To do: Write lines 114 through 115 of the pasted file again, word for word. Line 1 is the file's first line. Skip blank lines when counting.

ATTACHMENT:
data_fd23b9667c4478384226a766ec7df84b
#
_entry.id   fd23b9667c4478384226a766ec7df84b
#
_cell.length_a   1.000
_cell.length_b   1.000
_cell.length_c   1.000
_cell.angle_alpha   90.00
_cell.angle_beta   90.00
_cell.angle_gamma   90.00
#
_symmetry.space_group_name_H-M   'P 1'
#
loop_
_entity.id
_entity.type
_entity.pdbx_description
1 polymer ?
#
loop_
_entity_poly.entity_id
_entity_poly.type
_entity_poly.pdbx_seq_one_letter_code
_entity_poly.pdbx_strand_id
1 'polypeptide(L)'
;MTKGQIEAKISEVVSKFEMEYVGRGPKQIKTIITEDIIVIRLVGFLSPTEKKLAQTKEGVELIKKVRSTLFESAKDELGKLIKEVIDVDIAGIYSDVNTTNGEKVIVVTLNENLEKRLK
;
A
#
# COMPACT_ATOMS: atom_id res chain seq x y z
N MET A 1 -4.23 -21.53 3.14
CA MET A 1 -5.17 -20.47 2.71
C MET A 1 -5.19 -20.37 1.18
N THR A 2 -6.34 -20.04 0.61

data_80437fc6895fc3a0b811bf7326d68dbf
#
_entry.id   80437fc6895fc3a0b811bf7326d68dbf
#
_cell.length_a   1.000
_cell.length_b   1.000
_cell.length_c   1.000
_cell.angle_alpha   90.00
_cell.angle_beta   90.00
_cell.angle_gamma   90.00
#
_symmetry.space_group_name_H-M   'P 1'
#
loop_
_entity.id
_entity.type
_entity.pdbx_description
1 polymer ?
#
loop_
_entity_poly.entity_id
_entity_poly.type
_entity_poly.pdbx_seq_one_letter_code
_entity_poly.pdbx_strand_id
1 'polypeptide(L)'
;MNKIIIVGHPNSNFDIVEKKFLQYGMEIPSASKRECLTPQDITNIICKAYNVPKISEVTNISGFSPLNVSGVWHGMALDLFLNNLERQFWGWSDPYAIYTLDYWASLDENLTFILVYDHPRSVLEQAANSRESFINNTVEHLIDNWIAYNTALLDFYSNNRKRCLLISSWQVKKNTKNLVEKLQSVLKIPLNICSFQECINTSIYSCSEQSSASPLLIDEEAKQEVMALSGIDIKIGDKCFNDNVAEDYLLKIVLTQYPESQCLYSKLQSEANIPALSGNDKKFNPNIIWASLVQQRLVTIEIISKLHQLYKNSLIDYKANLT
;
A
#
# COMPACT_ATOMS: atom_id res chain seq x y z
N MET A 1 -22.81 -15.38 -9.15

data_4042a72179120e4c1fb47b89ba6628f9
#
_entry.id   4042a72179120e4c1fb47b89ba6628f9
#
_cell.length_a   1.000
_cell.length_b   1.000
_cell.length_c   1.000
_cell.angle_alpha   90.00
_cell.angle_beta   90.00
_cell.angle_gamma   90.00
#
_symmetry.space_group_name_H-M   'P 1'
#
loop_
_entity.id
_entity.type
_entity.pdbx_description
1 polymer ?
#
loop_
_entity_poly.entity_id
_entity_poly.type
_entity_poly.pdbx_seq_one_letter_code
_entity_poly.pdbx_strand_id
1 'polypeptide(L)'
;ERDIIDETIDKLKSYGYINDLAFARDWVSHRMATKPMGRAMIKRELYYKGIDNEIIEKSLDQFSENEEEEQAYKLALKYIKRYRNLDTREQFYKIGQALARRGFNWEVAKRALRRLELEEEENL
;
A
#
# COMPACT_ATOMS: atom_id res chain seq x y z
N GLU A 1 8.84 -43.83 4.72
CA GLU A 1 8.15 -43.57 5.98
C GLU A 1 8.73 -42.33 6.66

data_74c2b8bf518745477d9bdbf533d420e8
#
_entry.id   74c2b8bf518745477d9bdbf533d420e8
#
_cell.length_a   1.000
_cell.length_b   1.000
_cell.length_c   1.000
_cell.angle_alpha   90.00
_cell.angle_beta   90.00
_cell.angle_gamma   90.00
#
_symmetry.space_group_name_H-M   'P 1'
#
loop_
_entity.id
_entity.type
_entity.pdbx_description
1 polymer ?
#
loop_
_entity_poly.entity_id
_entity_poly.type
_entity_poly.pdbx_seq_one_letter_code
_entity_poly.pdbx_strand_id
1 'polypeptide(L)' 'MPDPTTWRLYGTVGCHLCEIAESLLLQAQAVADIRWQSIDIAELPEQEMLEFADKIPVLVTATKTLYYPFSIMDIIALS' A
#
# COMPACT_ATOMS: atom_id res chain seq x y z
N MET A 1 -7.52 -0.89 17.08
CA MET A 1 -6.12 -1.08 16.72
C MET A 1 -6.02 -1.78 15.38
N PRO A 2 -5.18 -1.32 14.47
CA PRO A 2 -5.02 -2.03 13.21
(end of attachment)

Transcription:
_entity.type
_entity.pdbx_description